7.6 The modem dials and connects fine, but then it drops the connection.

This is an often-reported problem that may have a few, or no, solutions:

  1. It is possible that the module is installed correctly and is working, but that you have a problem with your ppp configuration. In particular, if you find an error in the log along the lines of "peer is not authorized," try changing "auth" to "noauth" in /etc/ppp/options, and/or commenting out "auth" and "lock" (by placing a '#' at the beginning of the line). Corel has a FAQ entry at http://linux.corel.com/support/html/9314.htm about this.
  2. It has been reported that, with some kernel/module mismatches, a program like kppp will give this error, while an alternative like wvdial does not, for the same modules and hardware. You may wish to try a different ppp dialer and see if that helps.
  3. Lastly, there is the potential relationship with sound support. Comparing functionality of ltmodem.o with/without sound support in the kernels, dial-in is OK, but ppp is NOT achieved for the kernel without sound support.

    Most Linux distributions do deposit a kernel configuration file along with the kernel. For Debian related distributions, it is the file

    The positive choices can be quickly displayed with:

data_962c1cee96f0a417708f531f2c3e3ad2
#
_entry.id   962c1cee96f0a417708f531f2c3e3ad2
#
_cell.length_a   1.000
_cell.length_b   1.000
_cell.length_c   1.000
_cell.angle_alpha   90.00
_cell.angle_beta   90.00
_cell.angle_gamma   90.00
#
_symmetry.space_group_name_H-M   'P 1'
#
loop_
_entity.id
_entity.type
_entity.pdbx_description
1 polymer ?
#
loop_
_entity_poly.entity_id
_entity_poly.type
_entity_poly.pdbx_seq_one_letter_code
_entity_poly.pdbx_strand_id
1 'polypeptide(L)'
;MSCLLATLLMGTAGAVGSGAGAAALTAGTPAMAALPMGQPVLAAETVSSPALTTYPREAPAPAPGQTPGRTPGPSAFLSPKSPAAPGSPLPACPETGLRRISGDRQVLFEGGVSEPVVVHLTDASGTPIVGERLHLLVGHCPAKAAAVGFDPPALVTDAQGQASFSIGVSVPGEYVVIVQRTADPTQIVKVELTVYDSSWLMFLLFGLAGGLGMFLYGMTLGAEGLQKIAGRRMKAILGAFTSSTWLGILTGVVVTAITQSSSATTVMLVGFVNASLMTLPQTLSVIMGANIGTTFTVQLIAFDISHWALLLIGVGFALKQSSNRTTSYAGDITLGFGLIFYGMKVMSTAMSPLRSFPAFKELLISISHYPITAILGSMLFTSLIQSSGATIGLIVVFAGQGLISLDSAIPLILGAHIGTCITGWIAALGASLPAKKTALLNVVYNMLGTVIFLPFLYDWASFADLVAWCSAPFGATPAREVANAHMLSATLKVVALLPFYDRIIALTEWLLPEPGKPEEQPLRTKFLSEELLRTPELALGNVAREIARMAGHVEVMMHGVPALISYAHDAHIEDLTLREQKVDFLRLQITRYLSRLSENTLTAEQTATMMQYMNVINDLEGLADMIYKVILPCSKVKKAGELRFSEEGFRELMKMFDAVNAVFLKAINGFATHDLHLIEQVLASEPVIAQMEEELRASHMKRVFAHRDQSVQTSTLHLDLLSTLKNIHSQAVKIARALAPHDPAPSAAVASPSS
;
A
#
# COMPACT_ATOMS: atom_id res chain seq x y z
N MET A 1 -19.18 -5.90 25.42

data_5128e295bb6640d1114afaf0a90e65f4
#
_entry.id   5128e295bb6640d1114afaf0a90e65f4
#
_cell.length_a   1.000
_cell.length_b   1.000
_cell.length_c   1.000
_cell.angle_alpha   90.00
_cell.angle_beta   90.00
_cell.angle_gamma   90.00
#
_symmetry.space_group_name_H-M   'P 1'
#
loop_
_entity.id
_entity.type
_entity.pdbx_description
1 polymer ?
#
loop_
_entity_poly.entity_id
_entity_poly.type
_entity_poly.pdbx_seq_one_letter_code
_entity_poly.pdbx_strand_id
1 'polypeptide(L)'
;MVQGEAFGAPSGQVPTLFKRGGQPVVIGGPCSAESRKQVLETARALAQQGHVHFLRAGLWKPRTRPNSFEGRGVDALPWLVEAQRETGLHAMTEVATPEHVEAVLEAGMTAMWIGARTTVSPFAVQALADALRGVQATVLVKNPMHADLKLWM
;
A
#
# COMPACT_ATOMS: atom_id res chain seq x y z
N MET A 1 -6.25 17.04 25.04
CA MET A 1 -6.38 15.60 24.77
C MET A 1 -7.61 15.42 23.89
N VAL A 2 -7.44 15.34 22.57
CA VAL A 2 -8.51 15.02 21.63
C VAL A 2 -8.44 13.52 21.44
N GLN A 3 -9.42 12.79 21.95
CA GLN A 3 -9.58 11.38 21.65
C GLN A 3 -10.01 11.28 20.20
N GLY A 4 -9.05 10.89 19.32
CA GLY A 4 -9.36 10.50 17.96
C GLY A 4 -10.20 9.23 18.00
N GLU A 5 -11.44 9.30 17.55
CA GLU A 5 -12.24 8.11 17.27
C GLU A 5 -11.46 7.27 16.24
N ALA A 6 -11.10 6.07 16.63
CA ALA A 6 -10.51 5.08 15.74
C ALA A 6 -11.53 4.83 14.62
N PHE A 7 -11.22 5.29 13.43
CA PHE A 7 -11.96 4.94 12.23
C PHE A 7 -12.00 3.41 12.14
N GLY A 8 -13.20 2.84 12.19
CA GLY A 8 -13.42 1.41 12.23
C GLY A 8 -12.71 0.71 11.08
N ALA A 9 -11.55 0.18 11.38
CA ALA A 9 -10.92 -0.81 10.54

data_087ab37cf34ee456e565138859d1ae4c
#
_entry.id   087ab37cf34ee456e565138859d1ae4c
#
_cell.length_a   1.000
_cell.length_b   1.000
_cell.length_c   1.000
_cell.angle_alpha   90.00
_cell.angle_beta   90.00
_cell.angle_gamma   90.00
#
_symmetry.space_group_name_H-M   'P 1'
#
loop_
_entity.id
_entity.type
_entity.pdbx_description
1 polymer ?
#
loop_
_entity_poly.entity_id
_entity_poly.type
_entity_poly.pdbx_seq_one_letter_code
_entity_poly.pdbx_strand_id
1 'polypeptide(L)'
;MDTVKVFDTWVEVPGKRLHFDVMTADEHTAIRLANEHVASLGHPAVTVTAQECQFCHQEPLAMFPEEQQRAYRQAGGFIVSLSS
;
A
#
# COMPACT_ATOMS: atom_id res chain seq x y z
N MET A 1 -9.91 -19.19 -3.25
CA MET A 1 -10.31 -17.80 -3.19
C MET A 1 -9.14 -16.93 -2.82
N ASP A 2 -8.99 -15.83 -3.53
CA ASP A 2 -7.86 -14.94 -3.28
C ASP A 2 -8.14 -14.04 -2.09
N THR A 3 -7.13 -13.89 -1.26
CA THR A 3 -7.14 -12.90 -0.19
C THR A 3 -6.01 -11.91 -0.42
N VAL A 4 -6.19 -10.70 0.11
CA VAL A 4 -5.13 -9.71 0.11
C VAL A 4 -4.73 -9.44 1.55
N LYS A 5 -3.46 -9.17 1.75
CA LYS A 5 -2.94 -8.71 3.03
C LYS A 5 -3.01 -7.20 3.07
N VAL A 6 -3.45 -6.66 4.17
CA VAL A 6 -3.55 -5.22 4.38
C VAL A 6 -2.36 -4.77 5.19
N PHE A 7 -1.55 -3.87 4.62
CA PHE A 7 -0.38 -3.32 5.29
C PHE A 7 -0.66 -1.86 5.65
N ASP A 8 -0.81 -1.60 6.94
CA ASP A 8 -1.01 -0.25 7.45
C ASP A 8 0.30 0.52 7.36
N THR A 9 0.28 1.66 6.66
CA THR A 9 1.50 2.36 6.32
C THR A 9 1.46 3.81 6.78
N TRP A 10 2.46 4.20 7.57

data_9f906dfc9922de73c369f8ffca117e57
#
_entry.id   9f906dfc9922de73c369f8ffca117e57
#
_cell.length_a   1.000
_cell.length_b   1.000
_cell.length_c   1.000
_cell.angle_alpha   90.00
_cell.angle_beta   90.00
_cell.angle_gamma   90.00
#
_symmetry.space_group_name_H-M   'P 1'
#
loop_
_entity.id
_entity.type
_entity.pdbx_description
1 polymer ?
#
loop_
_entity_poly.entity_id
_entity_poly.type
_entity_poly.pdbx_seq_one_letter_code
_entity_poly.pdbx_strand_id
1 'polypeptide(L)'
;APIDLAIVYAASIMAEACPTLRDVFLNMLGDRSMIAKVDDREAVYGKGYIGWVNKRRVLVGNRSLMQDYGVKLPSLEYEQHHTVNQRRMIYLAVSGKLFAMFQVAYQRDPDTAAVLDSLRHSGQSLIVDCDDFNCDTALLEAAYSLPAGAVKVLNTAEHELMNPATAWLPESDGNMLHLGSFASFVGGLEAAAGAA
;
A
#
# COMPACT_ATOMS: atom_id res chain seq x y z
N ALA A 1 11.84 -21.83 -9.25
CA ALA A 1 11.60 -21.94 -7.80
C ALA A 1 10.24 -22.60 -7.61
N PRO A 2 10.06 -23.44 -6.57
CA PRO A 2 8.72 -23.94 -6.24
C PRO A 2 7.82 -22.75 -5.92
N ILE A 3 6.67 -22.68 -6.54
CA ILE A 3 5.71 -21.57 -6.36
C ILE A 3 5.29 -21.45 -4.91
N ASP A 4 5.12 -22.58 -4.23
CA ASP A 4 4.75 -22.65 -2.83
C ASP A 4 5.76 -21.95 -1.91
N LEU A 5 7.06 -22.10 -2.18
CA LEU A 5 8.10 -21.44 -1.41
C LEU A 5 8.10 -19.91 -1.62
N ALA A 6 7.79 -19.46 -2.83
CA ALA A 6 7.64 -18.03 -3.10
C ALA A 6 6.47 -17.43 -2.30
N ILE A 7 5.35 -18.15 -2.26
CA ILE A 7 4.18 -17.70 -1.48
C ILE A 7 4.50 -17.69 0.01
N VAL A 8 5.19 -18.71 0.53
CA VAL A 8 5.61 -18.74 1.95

grep SOUND /boot/config-version |grep -v not
    For the specific example of a 2.2.17 version:

    # grep SOUND  /boot/config-2.2.17 |grep -v not

    Either CONFIG_SOUND=m or CONFIG_SOUND=yes would show that the kernel has sound support (as would simple sound output).

    If none of these helps, you may wish to consider trying to use a kernel version which is closer to the module. Otherwise, try the mailing list at Linmodems.org for help.

7.7 I get a kernel panic on closing the connection or unloading the driver.

There are a couple of possible solutions to this, neither of which may work:

  • Try a different ppp dialer (wvdial, kppp).
  • Configure the module so that it stays in the kernel, i.e. so that it is not unloaded.

7.8 Nothing seems to work. To whom can I turn for help?

  • Double-check that the modem you have is actually supported by the module you have. See "Which Linmodem Hardware Is Supported?" above.
  • Try to determine at which stage of the installation process things break down. Check the man pages on the commands used in that stage and see if you can determine the source of the problem.

If all seems lost, please see the section "Troubleshooting", below , and consider sending a message with the complete information described there to the mailing list at Linmodems.org.

7.9 Who wrote the driver for my winmodem, and how do I contact him/her?

If a contact address is not given above, you can in general assume that it was probably somebody on contract to the manufacturer, who probably does not have the authority the update/release/change the source code, and who probably doesn't have time to reply to your email in any case. See, for example, http://lwn.net/1999/1209/a/lucent.html